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SCANDAL IN THE LITTLE LEAGUE

Punishing the kids is the wrong thing to do in the worst scandal to hit Little League Baseball in half a century.

But that's exactly what the big people in the Little League front office have done in stripping a team of Filipino youngsters of the championship they won last month.The Zamboanga team beat Long Beach, Calif., 15-4, in the finals at Williamsport, Pa., to give the Philippines its first-ever Little League world championship.

But after it was discovered last week that the Filipino team included ineligible players from outside its district, the game was declared a 6-0 forfeit to Long Beach.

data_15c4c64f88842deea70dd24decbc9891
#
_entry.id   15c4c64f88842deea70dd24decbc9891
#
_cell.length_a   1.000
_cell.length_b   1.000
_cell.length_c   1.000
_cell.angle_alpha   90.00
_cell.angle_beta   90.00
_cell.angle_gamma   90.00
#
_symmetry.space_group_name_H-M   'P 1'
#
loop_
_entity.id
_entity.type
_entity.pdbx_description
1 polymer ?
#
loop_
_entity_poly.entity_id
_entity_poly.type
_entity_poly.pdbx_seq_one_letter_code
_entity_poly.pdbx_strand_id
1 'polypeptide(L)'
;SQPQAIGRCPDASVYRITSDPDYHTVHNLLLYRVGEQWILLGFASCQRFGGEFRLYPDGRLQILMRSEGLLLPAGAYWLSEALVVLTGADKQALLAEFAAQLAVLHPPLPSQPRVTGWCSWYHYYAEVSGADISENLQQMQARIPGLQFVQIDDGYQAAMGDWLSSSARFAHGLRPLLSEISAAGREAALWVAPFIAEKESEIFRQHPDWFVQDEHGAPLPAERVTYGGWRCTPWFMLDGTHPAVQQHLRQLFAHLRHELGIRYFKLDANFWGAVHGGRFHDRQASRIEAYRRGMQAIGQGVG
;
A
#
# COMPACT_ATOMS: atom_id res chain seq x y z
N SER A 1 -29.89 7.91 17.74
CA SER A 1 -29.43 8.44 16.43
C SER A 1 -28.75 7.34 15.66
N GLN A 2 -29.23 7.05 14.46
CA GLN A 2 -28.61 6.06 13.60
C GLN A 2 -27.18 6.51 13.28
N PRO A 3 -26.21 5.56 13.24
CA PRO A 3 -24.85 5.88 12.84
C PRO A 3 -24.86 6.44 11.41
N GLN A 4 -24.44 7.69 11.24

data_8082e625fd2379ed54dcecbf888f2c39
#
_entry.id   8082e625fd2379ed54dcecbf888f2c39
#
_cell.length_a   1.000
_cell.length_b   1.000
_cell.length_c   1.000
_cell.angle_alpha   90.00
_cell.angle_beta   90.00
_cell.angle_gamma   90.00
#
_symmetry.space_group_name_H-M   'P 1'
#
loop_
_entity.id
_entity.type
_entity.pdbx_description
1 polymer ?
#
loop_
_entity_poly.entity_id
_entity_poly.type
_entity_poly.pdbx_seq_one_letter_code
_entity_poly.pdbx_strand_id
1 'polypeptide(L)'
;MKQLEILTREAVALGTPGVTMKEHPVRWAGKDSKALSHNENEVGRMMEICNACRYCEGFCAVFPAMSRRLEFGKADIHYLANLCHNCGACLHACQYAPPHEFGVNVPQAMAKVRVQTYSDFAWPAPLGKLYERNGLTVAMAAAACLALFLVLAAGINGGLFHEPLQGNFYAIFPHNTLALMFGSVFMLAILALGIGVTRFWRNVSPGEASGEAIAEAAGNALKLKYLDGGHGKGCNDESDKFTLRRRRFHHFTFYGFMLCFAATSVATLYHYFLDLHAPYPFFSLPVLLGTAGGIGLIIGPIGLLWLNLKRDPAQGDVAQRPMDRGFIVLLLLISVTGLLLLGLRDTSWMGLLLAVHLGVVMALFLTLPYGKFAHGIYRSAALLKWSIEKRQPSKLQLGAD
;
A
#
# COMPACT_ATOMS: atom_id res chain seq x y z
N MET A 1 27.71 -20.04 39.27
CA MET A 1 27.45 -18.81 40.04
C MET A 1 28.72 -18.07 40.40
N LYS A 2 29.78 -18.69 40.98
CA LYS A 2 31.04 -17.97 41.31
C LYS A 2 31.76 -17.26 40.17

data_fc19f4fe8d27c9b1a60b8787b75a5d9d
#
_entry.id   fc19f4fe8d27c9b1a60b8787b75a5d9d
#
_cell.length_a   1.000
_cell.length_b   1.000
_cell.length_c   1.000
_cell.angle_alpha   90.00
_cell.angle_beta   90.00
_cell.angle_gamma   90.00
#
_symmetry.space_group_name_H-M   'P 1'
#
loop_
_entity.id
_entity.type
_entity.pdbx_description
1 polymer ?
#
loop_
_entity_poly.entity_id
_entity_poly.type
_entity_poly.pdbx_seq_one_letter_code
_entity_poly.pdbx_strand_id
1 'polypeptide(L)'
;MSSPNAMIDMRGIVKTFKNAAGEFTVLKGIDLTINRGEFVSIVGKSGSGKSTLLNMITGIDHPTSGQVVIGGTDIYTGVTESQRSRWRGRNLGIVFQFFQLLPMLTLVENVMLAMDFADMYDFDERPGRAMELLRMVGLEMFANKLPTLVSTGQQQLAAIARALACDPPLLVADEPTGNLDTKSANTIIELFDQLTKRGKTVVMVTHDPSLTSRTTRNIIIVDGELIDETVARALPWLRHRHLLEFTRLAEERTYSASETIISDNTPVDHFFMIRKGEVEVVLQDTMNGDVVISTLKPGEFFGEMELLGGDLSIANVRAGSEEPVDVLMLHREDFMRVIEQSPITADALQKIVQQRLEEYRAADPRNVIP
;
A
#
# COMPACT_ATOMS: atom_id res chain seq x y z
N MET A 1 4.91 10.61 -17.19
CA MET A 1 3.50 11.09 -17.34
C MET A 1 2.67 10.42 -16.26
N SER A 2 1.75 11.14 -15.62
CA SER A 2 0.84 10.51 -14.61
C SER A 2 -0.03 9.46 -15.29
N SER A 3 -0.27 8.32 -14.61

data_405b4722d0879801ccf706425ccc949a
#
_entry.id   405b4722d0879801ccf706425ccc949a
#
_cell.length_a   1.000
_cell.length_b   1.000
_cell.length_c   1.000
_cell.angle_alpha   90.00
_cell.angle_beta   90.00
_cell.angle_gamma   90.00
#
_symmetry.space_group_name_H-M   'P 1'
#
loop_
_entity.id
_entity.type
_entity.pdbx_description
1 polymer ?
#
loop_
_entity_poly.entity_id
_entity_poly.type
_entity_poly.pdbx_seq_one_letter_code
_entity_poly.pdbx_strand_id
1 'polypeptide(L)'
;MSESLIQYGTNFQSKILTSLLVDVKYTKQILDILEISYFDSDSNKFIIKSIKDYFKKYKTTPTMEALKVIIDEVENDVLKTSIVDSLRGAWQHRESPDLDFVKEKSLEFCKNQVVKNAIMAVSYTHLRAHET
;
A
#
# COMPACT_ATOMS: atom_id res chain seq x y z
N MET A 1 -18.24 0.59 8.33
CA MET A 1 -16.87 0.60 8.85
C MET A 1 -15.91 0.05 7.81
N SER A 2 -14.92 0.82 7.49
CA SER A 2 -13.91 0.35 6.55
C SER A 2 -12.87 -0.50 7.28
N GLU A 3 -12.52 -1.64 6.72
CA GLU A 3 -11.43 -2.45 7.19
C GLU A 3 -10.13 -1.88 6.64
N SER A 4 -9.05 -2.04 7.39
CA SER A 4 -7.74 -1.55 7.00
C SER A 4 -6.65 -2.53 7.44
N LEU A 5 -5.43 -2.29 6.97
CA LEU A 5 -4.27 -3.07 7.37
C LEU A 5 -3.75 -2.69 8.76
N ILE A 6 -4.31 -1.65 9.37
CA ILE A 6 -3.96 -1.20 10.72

Founded in 1939, Little League seeks to promote the values of fair play, sportsmanship and teamwork. Parents and coaches - not just in the Philippines - often undermine those ideals by wanting to win at any cost.

Little League baseball is at fault, too. The path to the championship is a pressure-cooker. The final game in Williamsport attracts 45,000 spectators. It is televised as well.

There is a smudge of American jingoism - unrewarded lately - as teams from the Far East have won 21 of the last 26 titles. Taiwan, the recent world powerhouse, has won 15.

Little League watchdogs should do their checking before the game, not after the last out is made.

A better solution would have been to let the championship stand but banish the adults who brought in ringers.